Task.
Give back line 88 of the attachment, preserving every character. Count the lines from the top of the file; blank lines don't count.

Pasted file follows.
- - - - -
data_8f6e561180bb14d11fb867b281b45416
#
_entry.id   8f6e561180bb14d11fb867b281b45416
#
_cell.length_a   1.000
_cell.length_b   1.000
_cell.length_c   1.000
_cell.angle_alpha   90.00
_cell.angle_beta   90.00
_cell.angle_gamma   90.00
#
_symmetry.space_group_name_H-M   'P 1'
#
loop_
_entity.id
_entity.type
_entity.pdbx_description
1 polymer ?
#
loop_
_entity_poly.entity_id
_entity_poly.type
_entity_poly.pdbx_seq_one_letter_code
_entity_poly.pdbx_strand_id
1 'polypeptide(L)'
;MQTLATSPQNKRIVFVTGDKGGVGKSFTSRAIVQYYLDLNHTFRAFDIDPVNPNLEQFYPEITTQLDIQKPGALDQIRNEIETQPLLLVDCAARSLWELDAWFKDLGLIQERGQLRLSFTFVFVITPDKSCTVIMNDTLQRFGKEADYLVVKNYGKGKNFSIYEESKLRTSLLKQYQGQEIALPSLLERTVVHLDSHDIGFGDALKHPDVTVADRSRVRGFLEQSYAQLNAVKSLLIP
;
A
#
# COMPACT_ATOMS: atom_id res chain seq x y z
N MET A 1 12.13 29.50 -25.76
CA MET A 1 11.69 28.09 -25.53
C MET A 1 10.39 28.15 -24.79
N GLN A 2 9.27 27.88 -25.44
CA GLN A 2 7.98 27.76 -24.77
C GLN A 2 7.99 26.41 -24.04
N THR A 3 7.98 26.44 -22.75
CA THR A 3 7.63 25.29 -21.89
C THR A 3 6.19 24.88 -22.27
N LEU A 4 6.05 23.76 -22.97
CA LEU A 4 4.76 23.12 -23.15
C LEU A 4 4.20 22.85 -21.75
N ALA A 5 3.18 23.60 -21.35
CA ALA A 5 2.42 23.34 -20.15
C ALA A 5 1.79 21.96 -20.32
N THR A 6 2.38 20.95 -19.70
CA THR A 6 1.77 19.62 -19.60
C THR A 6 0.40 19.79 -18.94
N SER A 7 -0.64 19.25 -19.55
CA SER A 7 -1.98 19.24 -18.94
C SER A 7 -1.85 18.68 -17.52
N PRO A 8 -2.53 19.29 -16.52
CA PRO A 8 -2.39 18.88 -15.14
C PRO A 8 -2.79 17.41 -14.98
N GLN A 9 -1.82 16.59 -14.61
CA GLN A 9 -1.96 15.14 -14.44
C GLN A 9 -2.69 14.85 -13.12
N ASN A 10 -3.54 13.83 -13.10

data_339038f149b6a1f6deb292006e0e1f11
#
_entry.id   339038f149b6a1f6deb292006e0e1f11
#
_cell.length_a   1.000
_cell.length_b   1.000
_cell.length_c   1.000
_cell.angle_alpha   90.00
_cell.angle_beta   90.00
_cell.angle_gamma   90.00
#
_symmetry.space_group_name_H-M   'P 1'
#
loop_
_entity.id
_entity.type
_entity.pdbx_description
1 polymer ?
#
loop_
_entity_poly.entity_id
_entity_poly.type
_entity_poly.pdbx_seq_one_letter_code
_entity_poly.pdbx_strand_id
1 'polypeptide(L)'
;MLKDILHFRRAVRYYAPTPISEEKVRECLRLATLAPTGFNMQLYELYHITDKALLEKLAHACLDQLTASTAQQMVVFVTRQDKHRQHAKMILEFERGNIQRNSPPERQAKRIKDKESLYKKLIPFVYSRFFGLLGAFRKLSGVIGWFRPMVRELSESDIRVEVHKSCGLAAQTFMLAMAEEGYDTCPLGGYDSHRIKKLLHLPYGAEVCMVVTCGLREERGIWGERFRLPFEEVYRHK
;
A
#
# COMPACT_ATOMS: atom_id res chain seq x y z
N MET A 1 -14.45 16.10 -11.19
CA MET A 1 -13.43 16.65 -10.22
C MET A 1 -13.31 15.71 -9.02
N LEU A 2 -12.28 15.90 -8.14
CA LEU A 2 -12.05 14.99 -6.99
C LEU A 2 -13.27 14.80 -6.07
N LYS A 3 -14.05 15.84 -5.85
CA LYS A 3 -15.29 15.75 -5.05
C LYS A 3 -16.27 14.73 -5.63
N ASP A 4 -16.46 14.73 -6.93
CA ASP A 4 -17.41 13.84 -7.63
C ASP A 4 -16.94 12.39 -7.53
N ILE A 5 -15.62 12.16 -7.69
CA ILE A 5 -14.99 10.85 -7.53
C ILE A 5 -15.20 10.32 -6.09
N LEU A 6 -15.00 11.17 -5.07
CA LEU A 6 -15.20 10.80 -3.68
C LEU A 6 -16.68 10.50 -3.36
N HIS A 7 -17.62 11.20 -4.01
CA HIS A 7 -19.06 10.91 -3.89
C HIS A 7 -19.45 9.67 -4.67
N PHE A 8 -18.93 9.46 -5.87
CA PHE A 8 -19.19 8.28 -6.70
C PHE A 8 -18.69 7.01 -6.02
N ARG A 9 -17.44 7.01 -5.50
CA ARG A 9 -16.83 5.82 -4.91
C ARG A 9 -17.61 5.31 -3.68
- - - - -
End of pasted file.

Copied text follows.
# COMPACT_ATOMS: atom_id res chain seq x y z